UncategorizedForêt logo économie circulaire
Temps de lecture : 5 minutes

In recent years, Europe, but also the whole world, is facing unprecedented overconsumption and overexploitation. Indeed, the amount of renewable and non-renewable natural resources extracted each year in the world is constantly increasing. It now stands at 93 billion per year, which means that it has more than tripled in fifty years. Soil, forests, oceans with fishing, fossil fuels and even drinking water are all affected by this overexploitation. In addition to contributing to the depletion of these precious resources, which do not have time to renew themselves, overexploitation also contributes significantly to the erosion of biodiversity.


Added to this is the risk of an economic recession for Europe, which is intensifying, as stated by the European Commissioner for the Economy, Paolo Gentiloni, at the beginning of September.

In response to this alarming situation, the European Commission has put in place a circular economy action plan, which was unveiled in March 2020. This economic measure aims to achieve a more environmentally friendly, competitive and climate neutral Europe by 2050.

So how does Europe plan to make this circular economy plan work by 2050 and what are the key issues? Let’s find out together in this article.


The circular economy and its challenges


First of all, let’s define what the circular economy is in order to better understand the issues.

The circular economy is an economic system that consists of producing goods and services in a sustainable way by promoting the extension of the useful life of products, the reuse and recycling of components. It thus helps to limit over-consumption, waste of resources and waste production.

Our current economic system is based on the linear model of “extract, manufacture, consume, dispose”. But this is no longer sustainable. One of the key indicators of this is the ‘day of overshoot’. This, calculated by the American NGO Global Footprint Network, marks the date from which, each year, humanity has supposedly exhausted all the resources that the Earth is capable of producing and renewing in one year. What is alarming is that every year this date comes earlier and earlier: in 1970 it was on 23 December and today in 2022 it is on 28 July.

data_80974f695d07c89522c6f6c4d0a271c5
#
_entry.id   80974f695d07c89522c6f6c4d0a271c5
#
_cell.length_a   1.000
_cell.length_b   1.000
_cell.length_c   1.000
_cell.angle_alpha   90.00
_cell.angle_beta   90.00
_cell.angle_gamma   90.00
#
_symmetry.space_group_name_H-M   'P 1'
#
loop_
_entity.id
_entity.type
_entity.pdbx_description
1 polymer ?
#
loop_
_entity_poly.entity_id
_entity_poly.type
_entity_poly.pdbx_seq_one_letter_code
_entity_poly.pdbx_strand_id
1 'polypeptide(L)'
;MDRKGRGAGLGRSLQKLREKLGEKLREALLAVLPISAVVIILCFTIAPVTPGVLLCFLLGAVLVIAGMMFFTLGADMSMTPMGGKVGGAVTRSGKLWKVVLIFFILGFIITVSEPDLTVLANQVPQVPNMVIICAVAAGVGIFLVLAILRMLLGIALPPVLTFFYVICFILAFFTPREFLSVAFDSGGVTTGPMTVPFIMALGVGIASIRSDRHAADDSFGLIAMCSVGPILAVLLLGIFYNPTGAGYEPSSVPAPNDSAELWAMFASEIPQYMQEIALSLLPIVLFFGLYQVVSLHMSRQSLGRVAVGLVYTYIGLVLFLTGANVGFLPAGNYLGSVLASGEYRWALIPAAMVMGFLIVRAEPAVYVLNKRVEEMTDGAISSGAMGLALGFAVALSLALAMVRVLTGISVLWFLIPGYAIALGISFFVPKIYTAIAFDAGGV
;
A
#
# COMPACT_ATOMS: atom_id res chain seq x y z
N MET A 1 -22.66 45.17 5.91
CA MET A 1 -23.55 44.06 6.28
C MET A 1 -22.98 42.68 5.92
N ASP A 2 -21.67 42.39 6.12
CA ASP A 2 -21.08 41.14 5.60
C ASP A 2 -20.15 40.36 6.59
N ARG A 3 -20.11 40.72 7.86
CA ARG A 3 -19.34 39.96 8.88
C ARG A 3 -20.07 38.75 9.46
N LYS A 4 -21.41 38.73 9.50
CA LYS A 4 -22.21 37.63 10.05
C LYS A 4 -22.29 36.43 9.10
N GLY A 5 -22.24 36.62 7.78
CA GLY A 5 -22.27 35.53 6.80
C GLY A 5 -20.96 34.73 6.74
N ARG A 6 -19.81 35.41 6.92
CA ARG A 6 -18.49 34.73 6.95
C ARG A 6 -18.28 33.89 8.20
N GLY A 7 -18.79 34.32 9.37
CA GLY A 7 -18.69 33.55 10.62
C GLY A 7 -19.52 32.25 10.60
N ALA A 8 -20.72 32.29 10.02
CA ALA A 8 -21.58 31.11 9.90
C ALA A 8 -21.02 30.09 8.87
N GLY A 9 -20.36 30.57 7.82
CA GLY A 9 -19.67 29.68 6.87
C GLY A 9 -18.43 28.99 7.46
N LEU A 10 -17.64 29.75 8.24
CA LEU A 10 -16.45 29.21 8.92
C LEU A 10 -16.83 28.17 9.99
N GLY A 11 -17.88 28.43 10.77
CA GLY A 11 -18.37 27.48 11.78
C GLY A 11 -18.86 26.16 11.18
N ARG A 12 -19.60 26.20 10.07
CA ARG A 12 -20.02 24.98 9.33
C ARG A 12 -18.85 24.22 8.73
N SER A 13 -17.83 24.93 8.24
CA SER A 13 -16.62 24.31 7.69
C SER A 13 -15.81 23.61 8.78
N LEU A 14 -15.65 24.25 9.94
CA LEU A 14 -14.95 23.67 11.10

It is obvious that the major cause of the premature intervention of this day of overshoot lies in human activities. When we know that food production is responsible for 70% of the loss of terrestrial biodiversity and 50% of the loss of freshwater ecosystems, or that agriculture is responsible for 80% of global deforestation and accounts for 70% of freshwater use, we can conclude that by 2050 we will need the equivalent of 3 planets to meet the needs of humanity. Moreover, climate change is also a consequence of human activities: the greenhouse gas emissions that cause it are the direct result of the combustion of fossil fuels, agricultural breeding or waste treatment.

But the challenges of the circular economy are not only ecological; we must not forget that global economic growth is closely dependent on the consumption of material resources. Indeed, to meet the demand for goods and services of a country’s economic agents, it is necessary to extract natural resources, both renewable (energy materials, water, biomass, fisheries resources) and non-renewable (mineral resources, ores, fossil fuels). As a result, the depletion of natural resources and its impacts invite us to accelerate Europe’s economic transition towards a so-called “green” economy, but above all a circular one.


Europe’s action plan to achieve this new economic model by 2050


Faced with climate change and environmental degradation, Europe has decided to put in place concrete measures. The European Commission launched in March 2022 a first package of measures to accelerate the transition to a circular economy. This is part of the “Green Pact“, a roadmap established in 2019 with the main objective of putting the EU on the path to ecological and energy transition.